This last decade, the US has seen its slowest growth in population as people are waiting longer to have children. According to the New York Times, holding off on having a baby used to be a choice more readily accessible to those in the middle and upper class, but as the ability to seek higher education grows, so does the number of adults deciding to put their careers first.
This is amazing for individuals who want to get their lives on track before thinking about bringing a baby into the world, but it can also be daunting for anyone who faces an inner timeline. You see, the fertility rate among this group decreases after age 35, and one third of couples trying to conceive around that time face fertility issues, the Office of Women's Health reported.
According to Healthline, this can be due to a number of risks that increase with age, including having fewer eggs to work with (which exponentially decrease each year), a rising chance of miscarriage or chromosomal abnormalities, higher chances of poor health conditions that could interfere with having a healthy pregnancy, or an issue with ovaries properly releasing eggs.
So, for those who are considering starting a family later in life, planning options like freezing your eggs is something to consider. And that's exactly what 36-year-old tech marketer–turned–content creator Brittany Allyn has decided to do, and she's been documenting the entire experience on TikTok.
Brittany is an avid traveler, single, and told BuzzFeed that she's spent her early 30s enjoying independence. "I’m in this new-age group of women that has chosen to not get married or have kids by 30," she said.
Now, looking toward the future and knowing she sees kids as a strong possibility, freezing her eggs seemed like the best step.
"Egg freezing is an option for those that think they want to have children one day but aren’t ready right now," Brittany said. "I think it’s such a special opportunity our generation has that allows us to take back some control in our fertility."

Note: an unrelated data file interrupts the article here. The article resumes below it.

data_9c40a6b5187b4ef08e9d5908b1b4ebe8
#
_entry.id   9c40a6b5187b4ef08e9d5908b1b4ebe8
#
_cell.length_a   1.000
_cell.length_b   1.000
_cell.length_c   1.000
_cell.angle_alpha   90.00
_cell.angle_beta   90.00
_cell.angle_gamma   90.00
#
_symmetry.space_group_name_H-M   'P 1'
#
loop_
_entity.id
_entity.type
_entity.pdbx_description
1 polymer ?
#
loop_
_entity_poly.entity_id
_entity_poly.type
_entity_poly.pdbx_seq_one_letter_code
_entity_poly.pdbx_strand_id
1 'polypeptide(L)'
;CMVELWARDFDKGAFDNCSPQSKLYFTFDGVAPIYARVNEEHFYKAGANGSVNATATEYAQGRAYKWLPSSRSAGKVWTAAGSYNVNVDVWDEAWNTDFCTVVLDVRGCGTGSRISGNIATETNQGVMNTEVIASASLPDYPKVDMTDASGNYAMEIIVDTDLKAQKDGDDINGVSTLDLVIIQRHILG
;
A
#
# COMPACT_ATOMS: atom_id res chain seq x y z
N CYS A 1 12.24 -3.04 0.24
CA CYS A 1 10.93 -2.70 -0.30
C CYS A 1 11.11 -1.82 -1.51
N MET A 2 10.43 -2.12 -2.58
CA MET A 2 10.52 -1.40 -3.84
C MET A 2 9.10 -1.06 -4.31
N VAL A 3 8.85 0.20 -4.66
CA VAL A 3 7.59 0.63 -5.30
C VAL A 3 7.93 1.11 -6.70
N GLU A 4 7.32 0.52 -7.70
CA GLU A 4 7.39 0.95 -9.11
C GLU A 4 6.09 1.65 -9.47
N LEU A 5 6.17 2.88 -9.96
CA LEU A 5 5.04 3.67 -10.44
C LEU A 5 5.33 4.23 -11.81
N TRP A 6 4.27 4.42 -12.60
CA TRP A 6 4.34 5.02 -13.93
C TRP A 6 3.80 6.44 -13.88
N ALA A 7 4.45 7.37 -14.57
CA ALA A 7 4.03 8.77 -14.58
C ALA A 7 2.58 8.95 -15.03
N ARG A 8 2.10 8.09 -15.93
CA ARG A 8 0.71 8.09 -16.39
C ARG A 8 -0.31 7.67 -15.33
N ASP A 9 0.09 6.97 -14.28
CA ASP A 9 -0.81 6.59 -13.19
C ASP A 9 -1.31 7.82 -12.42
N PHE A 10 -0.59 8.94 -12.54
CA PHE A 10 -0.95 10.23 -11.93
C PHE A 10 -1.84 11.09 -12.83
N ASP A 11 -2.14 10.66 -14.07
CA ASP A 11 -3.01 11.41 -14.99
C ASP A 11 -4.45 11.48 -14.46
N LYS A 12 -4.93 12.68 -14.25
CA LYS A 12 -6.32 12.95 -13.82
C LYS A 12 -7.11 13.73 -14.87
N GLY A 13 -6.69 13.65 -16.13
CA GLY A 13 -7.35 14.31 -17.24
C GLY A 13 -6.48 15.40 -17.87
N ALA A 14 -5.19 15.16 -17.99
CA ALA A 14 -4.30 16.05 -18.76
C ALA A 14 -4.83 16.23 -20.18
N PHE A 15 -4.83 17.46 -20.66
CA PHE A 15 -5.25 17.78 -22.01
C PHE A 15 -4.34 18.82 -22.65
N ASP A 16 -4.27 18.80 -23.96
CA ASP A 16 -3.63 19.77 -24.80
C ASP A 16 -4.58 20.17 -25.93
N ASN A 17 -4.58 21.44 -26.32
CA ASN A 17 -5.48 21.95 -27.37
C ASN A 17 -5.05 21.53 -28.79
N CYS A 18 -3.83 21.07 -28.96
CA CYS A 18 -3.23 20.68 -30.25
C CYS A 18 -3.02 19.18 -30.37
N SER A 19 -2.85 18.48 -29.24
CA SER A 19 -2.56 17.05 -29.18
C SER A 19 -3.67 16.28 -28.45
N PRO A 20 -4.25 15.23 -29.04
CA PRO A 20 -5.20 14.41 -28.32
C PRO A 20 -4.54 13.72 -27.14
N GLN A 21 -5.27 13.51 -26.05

"I wanted to [freeze my eggs] to have more peace of mind and almost a form of 'insurance' for having a baby down the road," she said.
"Plus...I always say egg freezing is a good option for your SECOND kid. I think I’ll be able to have a kid naturally by 40, but might need help in my early 40s if I decide to have a second."
And she's not an exaggerating — in the US, freezing your eggs is expensive.
To start, patients are required to take hormones for 10 to 14 days via a self-injection that will stimulate their ovaries into making multiple eggs instead of the usual one released during menstruation. Throughout this time, their doctor will monitor their progress with blood tests, ultrasounds, and other methods nearly daily.
When the eggs are ready for retrieval, the patient is sedated and a needle travels through the vagina and into a follicle (where the eggs are housed). At the tip of the needle is a suction device that collects the eggs.
Immediately afterward, the eggs are kept in subzero temperatures, where they will remain until the patient is ready to use them.
To learn more about insurance coverage for egg retrieval and IVF, BuzzFeed reached out to KindBody, a fertility and wellness clinic with locations across the US, who shared that many companies have begun adopting insurance services that include fertility benefits.
"Benefits including fertility preservation have become a key part of employer benefits packages because they help attract and retain talent, support DEI objectives, and save on healthcare costs," KindBody spokesperson Margaret Ryan told us.
However, this adoption does not appear to be wide enough. According to medical nonprofit KFF, "Many fertility treatments are not considered 'medically necessary' by insurance companies, so they are not typically covered by private insurance plans or Medicaid programs...[and] most patients pay out of pocket for fertility treatment."
In New York City, where Brittany is based, she would have been expected to shell out around $17,000 out of pocket. However, in London, the average cost is between £4,000–£6,000, which is about $4,146–$6,218 in US dollars — about one third the cost. So, after a year's worth of research into reputable clinics and doctors she'd like to work with, the 36-year-old bought a $500 ticket to London with her remote job and started the process.
"In all, including medication, retrieval, and storage, [my total is] around $5,000," Brittany said.
To further save on costs, Brittany has known people who swap apartments with others abroad or split an Airbnb with a friend. For her, though, staying at a friend of a friend's apartment worked best.
In coordination with documenting the process, Brittany has also been sharing tips and mistakes she hopes others can learn from.
Among these suggestions includes arriving a few days before your period, just in case it arrives early, since the egg freezing process typically begins on the second day of menstruation.
Similarly, she suggests staying a few days after retrieval to recover. According to the Pacific Fertility Center, patients are usually discharged two hours after egg retrieval, and many return to their regular schedule within two days.